I love her ten times more than e'er I did. 1005
    O, how I long to have some chat with her!
  • Baptista Minola. Well, go with me, and be not so discomfited;
    Proceed in practice with my younger daughter;
    She's apt to learn, and thankful for good turns.
    Signior Petruchio, will you go with us, 1010
    Or shall I send my daughter Kate to you?
  • Petruchio. I pray you do. Exeunt all but PETRUCHIO
    I'll attend her here,
    And woo her with some spirit when she comes.
    Say that she rail; why, then I'll tell her plain 1015
    She sings as sweetly as a nightingale.
    Say that she frown; I'll say she looks as clear
    As morning roses newly wash'd with dew.
    Say she be mute, and will not speak a word;
    Then I'll commend her volubility, 1020
    And say she uttereth piercing eloquence.
    If she do bid me pack, I'll give her thanks,
    As though she bid me stay by her a week;
    If she deny to wed, I'll crave the day
    When I shall ask the banns, and when be married. 1025
    But here she comes; and now, Petruchio, speak.
    [Enter KATHERINA]
    Good morrow, Kate- for that's your name, I hear.
  • Katherina. Well have you heard, but something hard of hearing:
    They call me Katherine that do talk of me. 1030
  • Petruchio. You lie, in faith, for you are call'd plain Kate,
    And bonny Kate, and sometimes Kate the curst;
    But, Kate, the prettiest Kate in Christendom,
    Kate of Kate Hall, my super-dainty Kate,
    For dainties are all Kates, and therefore, Kate, 1035
    Take this of me, Kate of my consolation-
    Hearing thy mildness prais'd in every town,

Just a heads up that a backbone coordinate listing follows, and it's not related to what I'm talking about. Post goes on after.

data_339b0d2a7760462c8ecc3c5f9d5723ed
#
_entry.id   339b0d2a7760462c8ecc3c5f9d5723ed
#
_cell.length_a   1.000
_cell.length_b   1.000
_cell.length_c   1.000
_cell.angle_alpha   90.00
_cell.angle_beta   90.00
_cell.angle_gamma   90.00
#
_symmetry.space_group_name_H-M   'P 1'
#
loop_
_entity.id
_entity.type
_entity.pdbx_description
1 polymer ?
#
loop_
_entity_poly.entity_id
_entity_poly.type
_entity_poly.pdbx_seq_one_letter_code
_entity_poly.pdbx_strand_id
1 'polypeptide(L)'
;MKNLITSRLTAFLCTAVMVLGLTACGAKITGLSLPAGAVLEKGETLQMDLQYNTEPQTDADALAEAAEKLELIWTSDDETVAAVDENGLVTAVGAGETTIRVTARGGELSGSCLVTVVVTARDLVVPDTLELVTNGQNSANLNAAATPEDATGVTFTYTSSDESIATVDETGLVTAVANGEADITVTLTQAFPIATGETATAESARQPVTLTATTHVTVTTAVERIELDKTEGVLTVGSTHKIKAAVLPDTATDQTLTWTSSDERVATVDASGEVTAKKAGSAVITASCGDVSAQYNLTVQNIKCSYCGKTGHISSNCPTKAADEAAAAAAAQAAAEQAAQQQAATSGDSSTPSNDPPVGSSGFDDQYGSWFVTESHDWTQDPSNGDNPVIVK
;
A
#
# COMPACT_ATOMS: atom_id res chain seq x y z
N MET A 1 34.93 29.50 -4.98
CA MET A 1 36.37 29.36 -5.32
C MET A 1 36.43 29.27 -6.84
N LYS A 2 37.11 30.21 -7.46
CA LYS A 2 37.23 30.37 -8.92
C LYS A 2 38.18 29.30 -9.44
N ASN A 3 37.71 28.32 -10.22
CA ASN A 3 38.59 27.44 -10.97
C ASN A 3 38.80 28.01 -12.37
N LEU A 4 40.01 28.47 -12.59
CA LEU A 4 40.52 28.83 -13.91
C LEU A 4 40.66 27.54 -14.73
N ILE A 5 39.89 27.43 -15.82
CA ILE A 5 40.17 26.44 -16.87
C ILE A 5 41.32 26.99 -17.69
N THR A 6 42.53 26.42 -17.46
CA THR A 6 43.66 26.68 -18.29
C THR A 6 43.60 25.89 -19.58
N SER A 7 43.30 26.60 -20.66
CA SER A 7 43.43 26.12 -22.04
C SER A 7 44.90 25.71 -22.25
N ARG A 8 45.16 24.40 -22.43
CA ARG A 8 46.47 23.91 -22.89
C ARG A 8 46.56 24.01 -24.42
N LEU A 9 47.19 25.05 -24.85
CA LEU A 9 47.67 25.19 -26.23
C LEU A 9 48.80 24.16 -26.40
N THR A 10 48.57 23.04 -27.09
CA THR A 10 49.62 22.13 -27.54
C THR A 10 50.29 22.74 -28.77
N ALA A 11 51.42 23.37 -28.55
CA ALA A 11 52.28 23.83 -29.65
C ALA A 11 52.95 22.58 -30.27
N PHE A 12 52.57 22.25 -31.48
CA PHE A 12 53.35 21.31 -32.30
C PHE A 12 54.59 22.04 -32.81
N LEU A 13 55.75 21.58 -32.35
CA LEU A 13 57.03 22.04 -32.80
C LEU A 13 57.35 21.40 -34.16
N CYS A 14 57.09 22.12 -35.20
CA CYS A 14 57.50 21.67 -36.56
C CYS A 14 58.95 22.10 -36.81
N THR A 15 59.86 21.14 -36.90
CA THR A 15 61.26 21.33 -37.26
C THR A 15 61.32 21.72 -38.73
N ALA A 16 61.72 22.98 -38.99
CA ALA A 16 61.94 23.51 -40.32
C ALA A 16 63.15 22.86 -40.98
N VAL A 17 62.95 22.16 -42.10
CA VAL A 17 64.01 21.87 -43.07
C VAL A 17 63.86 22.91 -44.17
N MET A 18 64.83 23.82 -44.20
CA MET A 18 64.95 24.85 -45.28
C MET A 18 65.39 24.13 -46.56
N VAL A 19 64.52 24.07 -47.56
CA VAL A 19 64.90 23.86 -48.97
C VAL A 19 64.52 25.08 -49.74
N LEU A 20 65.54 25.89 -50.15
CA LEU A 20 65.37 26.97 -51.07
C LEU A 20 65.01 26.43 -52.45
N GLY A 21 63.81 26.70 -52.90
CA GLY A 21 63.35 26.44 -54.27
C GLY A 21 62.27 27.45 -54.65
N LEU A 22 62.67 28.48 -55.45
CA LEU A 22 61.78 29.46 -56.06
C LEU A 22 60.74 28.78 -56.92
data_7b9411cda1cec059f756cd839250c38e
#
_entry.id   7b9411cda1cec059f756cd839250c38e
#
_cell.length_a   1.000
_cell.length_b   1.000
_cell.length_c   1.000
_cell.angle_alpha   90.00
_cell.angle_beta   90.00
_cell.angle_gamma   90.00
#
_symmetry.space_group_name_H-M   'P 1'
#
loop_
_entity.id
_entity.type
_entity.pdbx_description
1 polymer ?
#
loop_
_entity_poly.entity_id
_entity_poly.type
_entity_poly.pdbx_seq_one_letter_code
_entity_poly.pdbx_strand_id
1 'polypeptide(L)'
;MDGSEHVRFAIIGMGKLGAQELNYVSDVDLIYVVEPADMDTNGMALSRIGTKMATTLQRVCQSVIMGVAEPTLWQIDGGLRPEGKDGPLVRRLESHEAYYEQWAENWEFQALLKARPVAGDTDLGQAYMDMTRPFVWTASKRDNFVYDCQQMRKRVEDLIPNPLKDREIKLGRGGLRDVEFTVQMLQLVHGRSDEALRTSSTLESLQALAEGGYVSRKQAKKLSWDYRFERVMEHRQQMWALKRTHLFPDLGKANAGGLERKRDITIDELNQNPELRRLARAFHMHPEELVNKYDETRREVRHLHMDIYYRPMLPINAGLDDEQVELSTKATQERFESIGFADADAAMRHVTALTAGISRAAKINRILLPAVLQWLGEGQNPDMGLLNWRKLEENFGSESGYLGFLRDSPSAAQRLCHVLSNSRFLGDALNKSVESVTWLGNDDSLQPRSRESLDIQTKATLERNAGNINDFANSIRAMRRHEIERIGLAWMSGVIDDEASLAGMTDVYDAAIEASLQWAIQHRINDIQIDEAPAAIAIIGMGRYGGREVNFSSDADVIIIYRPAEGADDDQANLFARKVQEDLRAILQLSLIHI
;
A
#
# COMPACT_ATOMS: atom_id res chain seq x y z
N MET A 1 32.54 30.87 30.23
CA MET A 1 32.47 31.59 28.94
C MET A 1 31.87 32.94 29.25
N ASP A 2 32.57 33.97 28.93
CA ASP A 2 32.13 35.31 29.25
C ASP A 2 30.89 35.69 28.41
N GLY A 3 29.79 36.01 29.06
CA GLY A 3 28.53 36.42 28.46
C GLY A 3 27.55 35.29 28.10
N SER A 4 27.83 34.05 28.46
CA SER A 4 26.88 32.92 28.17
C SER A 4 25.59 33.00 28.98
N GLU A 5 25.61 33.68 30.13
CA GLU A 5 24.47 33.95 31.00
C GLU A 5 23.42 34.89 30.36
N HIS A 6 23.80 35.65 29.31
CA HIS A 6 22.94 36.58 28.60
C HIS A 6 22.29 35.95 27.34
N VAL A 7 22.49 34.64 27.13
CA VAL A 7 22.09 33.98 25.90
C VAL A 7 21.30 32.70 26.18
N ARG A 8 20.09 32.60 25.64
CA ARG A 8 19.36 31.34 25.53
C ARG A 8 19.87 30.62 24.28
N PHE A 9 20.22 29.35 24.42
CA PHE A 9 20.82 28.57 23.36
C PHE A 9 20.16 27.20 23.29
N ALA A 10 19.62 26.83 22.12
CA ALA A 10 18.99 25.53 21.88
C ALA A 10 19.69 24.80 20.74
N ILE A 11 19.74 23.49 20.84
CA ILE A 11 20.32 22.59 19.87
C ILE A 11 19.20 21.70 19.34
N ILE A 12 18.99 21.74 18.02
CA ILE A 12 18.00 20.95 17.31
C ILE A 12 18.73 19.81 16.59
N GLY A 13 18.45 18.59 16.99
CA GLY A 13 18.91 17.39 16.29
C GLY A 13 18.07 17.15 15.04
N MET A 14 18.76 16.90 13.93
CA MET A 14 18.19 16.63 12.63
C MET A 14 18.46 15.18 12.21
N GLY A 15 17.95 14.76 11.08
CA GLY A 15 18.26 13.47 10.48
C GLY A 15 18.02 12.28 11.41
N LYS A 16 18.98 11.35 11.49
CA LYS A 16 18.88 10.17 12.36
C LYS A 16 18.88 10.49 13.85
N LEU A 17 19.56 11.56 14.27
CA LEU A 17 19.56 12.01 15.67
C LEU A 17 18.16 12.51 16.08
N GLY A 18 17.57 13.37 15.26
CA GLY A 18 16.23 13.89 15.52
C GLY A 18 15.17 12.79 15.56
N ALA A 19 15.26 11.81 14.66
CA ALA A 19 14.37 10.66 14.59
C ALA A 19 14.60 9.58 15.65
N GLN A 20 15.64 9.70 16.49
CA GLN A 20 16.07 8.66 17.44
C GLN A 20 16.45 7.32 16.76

Thy virtues spoke of, and thy beauty sounded,
    Yet not so deeply as to thee belongs,
    Myself am mov'd to woo thee for my wife. 1040
  • Katherina. Mov'd! in good time! Let him that mov'd you hither
    Remove you hence. I knew you at the first
    You were a moveable.
  • Petruchio. Thou hast hit it. Come, sit on me.
  • Katherina. Asses are made to bear, and so are you.
  • Petruchio. Women are made to bear, and so are you.
  • Katherina. No such jade as you, if me you mean.
  • Petruchio. Alas, good Kate, I will not burden thee! 1050
    For, knowing thee to be but young and light-
  • Katherina. Too light for such a swain as you to catch;
    And yet as heavy as my weight should be.
  • Katherina. Well ta'en, and like a buzzard. 1055
  • Petruchio. O, slow-wing'd turtle, shall a buzzard take thee?
  • Katherina. Ay, for a turtle, as he takes a buzzard.
  • Petruchio. Come, come, you wasp; i' faith, you are too angry.
  • Katherina. If I be waspish, best beware my sting.
  • Petruchio. My remedy is then to pluck it out. 1060
  • Katherina. Ay, if the fool could find it where it lies.
  • Petruchio. Who knows not where a wasp does wear his sting?
    In his tail.
  • Katherina. Yours, if you talk of tales; and so farewell.
  • Petruchio. What, with my tongue in your tail? Nay, come again,
    Good Kate; I am a gentleman.
  • Petruchio. I swear I'll cuff you, if you strike again. 1070
  • Katherina. So may you lose your arms.
    If you strike me, you are no gentleman;
    And if no gentleman, why then no arms.
  • Petruchio. A herald, Kate? O, put me in thy books!
  • Katherina. What is your crest- a coxcomb? 1075
  • Petruchio. A combless cock, so Kate will be my hen.
  • Katherina. No cock of mine: you crow too like a craven.
  • Petruchio. Nay, come, Kate, come; you must not look so sour.
  • Katherina. It is my fashion, when I see a crab.
  • Petruchio. Why, here's no crab; and therefore look not sour. 1080
  • Katherina. Well aim'd of such a young one. 1085
  • Petruchio. Now, by Saint George, I am too young for you.
  • Petruchio. Nay, hear you, Kate- in sooth, you scape not so. 1090
  • Katherina. I chafe you, if I tarry; let me go.
  • Petruchio. No, not a whit; I find you passing gentle.
    'Twas told me you were rough, and coy, and sullen,
    And now I find report a very liar;
    For thou art pleasant, gamesome, passing courteous, 1095
    But slow in speech, yet sweet as springtime flowers.